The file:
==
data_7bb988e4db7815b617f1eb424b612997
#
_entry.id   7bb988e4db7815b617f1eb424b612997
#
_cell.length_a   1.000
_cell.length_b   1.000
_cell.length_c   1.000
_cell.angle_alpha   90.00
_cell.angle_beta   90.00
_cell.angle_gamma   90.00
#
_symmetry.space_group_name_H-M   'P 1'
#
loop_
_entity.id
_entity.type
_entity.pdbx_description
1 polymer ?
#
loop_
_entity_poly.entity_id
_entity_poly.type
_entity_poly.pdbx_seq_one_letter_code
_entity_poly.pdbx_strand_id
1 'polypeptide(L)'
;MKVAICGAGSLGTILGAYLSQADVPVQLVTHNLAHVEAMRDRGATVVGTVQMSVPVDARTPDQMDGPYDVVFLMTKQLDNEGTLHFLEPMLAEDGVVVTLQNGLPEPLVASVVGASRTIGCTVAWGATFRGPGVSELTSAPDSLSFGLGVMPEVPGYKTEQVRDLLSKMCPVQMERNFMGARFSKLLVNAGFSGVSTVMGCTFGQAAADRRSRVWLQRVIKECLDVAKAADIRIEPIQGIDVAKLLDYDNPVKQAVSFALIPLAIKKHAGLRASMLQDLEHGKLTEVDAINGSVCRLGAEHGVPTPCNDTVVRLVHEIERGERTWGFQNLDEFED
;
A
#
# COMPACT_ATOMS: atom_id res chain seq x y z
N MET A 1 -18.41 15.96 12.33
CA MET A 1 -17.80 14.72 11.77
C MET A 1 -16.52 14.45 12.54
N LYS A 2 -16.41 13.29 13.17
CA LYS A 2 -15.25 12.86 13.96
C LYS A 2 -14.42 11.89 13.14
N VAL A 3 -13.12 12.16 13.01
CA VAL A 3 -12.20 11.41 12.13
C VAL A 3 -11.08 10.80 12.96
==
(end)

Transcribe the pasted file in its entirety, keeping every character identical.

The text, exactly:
data_7bb988e4db7815b617f1eb424b612997
#
_entry.id   7bb988e4db7815b617f1eb424b612997
#
_cell.length_a   1.000
_cell.length_b   1.000
_cell.length_c   1.000
_cell.angle_alpha   90.00
_cell.angle_beta   90.00
_cell.angle_gamma   90.00
#
_symmetry.space_group_name_H-M   'P 1'
#
loop_
_entity.id
_entity.type
_entity.pdbx_description
1 polymer ?
#
loop_
_entity_poly.entity_id
_entity_poly.type
_entity_poly.pdbx_seq_one_letter_code
_entity_poly.pdbx_strand_id
1 'polypeptide(L)'
;MKVAICGAGSLGTILGAYLSQADVPVQLVTHNLAHVEAMRDRGATVVGTVQMSVPVDARTPDQMDGPYDVVFLMTKQLDNEGTLHFLEPMLAEDGVVVTLQNGLPEPLVASVVGASRTIGCTVAWGATFRGPGVSELTSAPDSLSFGLGVMPEVPGYKTEQVRDLLSKMCPVQMERNFMGARFSKLLVNAGFSGVSTVMGCTFGQAAADRRSRVWLQRVIKECLDVAKAADIRIEPIQGIDVAKLLDYDNPVKQAVSFALIPLAIKKHAGLRASMLQDLEHGKLTEVDAINGSVCRLGAEHGVPTPCNDTVVRLVHEIERGERTWGFQNLDEFED
;
A
#
# COMPACT_ATOMS: atom_id res chain seq x y z
N MET A 1 -18.41 15.96 12.33
CA MET A 1 -17.80 14.72 11.77
C MET A 1 -16.52 14.45 12.54
N LYS A 2 -16.41 13.29 13.17
CA LYS A 2 -15.25 12.86 13.96
C LYS A 2 -14.42 11.89 13.14
N VAL A 3 -13.12 12.16 13.01
CA VAL A 3 -12.20 11.41 12.13
C VAL A 3 -11.08 10.80 12.96